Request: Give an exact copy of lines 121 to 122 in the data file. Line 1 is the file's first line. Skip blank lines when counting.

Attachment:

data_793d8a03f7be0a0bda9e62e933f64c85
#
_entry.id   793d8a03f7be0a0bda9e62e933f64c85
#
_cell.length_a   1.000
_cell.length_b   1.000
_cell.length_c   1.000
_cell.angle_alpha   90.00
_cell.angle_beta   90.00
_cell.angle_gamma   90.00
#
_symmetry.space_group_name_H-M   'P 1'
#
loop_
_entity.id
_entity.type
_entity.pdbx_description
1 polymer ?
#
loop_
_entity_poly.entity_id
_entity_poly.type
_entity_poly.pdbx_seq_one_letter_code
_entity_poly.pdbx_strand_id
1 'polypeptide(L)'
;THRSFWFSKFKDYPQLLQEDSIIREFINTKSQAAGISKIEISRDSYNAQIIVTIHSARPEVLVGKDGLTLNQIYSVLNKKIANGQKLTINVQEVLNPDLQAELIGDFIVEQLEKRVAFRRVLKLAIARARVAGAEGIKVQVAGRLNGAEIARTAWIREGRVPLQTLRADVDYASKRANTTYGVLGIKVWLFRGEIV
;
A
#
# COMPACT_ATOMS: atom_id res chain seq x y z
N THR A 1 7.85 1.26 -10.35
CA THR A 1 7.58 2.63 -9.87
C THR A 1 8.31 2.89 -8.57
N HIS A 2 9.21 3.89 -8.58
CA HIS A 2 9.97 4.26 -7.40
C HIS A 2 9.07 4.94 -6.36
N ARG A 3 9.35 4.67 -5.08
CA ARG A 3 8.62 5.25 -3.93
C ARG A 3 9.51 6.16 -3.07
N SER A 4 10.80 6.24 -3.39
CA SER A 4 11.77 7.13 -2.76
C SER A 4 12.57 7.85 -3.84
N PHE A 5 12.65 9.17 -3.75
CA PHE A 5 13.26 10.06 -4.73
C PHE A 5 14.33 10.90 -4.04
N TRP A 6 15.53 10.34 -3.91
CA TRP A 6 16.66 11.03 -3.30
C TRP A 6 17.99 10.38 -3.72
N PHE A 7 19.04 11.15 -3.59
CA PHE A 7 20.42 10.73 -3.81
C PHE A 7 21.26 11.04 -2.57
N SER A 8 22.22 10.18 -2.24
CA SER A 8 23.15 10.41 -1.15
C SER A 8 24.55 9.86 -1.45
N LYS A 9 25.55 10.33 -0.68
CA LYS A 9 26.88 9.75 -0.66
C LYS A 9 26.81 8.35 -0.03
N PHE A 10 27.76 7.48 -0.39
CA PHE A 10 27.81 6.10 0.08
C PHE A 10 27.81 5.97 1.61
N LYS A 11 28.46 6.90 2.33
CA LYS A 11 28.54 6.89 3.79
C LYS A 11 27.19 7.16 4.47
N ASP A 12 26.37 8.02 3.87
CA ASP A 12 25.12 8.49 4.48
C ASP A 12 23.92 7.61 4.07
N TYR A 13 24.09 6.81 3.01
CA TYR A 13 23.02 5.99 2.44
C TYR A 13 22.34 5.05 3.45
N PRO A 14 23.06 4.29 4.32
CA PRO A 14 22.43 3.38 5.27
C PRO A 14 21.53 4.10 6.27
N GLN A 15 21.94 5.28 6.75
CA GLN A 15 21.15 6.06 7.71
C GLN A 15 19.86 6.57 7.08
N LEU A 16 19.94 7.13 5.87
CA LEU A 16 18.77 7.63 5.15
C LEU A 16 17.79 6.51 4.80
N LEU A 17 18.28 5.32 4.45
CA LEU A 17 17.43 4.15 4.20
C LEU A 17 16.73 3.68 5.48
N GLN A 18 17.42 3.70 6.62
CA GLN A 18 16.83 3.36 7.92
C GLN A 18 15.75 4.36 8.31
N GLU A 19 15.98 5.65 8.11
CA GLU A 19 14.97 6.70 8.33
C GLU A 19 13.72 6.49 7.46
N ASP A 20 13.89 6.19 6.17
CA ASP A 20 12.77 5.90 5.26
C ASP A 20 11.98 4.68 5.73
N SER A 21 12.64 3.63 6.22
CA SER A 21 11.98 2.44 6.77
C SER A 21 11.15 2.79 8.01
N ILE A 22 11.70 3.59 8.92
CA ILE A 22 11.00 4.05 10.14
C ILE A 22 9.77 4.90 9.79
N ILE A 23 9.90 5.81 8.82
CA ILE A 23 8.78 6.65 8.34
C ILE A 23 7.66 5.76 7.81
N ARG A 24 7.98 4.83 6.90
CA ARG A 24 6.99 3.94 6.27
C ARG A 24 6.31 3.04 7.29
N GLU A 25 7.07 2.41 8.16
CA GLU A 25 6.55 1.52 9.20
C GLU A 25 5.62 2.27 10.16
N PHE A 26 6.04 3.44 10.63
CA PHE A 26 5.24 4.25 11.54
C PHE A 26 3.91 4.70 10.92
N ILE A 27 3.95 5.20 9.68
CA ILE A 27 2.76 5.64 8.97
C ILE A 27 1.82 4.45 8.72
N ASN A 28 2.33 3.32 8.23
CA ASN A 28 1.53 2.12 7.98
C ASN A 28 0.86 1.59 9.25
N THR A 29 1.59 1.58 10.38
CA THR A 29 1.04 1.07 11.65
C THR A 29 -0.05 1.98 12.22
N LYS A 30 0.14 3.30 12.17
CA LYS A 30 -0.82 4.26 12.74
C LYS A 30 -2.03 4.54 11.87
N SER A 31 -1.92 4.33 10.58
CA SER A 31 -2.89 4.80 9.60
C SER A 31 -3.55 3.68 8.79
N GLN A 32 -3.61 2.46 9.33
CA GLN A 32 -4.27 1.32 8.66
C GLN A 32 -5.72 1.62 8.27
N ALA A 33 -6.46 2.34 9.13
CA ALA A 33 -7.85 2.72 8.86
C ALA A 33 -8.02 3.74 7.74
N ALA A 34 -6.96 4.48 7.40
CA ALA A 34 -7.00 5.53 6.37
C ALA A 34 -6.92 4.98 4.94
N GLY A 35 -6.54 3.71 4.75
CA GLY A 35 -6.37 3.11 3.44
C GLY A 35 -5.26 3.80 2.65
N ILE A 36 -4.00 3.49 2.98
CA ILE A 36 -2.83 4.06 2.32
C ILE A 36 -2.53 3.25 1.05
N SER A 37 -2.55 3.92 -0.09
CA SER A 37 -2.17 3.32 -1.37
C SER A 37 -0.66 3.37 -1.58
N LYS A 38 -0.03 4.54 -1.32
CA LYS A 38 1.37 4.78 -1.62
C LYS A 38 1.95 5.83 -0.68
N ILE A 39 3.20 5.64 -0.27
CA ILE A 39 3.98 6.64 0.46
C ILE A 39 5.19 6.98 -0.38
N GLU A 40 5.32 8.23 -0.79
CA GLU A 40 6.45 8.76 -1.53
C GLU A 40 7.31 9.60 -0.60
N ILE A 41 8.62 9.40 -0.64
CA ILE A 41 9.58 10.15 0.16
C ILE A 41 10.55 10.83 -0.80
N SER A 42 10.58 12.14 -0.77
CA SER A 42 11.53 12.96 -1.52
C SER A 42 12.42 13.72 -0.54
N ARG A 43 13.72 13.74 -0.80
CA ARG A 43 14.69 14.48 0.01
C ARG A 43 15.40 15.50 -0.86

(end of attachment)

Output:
N SER A 31 -1.92 4.33 10.58
CA SER A 31 -2.89 4.80 9.60